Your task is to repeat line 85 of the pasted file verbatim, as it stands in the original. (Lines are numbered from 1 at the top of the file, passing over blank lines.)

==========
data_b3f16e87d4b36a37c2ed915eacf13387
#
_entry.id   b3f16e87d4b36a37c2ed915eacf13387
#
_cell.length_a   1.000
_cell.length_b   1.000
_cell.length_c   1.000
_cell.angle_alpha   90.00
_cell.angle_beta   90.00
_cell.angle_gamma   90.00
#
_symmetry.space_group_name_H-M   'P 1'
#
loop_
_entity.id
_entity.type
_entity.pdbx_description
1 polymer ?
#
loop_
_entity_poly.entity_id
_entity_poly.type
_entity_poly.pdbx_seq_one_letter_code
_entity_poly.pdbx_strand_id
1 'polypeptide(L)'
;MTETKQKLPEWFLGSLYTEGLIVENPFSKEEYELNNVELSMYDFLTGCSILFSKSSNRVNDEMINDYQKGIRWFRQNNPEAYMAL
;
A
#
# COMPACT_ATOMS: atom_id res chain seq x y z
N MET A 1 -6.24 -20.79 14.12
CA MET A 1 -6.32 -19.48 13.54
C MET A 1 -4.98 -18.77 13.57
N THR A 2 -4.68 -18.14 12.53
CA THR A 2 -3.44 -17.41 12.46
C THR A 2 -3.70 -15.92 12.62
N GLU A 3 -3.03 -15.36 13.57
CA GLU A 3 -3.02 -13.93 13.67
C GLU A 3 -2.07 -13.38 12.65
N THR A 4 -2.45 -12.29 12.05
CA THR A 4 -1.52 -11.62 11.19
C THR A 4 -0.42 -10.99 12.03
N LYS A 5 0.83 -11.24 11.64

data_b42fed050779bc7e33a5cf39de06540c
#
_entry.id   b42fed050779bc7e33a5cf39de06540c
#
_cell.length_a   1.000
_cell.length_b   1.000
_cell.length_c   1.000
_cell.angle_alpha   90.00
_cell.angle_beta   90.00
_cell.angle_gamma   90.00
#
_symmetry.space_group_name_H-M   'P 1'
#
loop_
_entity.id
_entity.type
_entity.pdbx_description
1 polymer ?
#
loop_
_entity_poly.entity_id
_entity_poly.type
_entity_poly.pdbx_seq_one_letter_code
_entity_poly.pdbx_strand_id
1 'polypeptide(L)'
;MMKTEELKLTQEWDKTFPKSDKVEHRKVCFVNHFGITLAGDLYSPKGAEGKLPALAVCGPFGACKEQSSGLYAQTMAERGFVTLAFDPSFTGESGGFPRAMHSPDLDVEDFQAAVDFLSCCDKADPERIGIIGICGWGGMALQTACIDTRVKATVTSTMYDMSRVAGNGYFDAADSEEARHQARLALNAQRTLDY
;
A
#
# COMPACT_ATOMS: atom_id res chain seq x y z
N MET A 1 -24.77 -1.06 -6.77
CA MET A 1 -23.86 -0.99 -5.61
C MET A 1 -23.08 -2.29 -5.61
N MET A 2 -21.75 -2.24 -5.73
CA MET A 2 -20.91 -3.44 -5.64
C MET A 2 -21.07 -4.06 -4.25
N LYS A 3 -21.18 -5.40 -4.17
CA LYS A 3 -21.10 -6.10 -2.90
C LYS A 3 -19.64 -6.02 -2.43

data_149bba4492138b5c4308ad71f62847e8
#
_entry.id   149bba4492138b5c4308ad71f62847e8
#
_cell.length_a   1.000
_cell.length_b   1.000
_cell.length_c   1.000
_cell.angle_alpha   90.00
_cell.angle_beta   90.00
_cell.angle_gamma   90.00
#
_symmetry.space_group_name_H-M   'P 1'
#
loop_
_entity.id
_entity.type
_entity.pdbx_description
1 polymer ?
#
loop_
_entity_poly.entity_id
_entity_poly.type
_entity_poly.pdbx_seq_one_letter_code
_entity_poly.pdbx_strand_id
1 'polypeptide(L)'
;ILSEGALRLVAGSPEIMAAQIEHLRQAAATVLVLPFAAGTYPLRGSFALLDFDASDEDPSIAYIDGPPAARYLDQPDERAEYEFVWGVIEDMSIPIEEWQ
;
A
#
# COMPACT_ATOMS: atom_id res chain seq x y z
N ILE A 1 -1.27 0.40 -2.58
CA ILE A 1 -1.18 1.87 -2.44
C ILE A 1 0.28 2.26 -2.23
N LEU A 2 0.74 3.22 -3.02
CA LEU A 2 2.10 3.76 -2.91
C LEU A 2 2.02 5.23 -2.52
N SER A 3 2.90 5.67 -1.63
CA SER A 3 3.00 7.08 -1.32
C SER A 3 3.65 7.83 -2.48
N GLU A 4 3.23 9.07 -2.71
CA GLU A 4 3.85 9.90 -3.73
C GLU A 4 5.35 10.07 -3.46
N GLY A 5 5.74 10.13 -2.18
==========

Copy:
_entry.id   149bba4492138b5c4308ad71f62847e8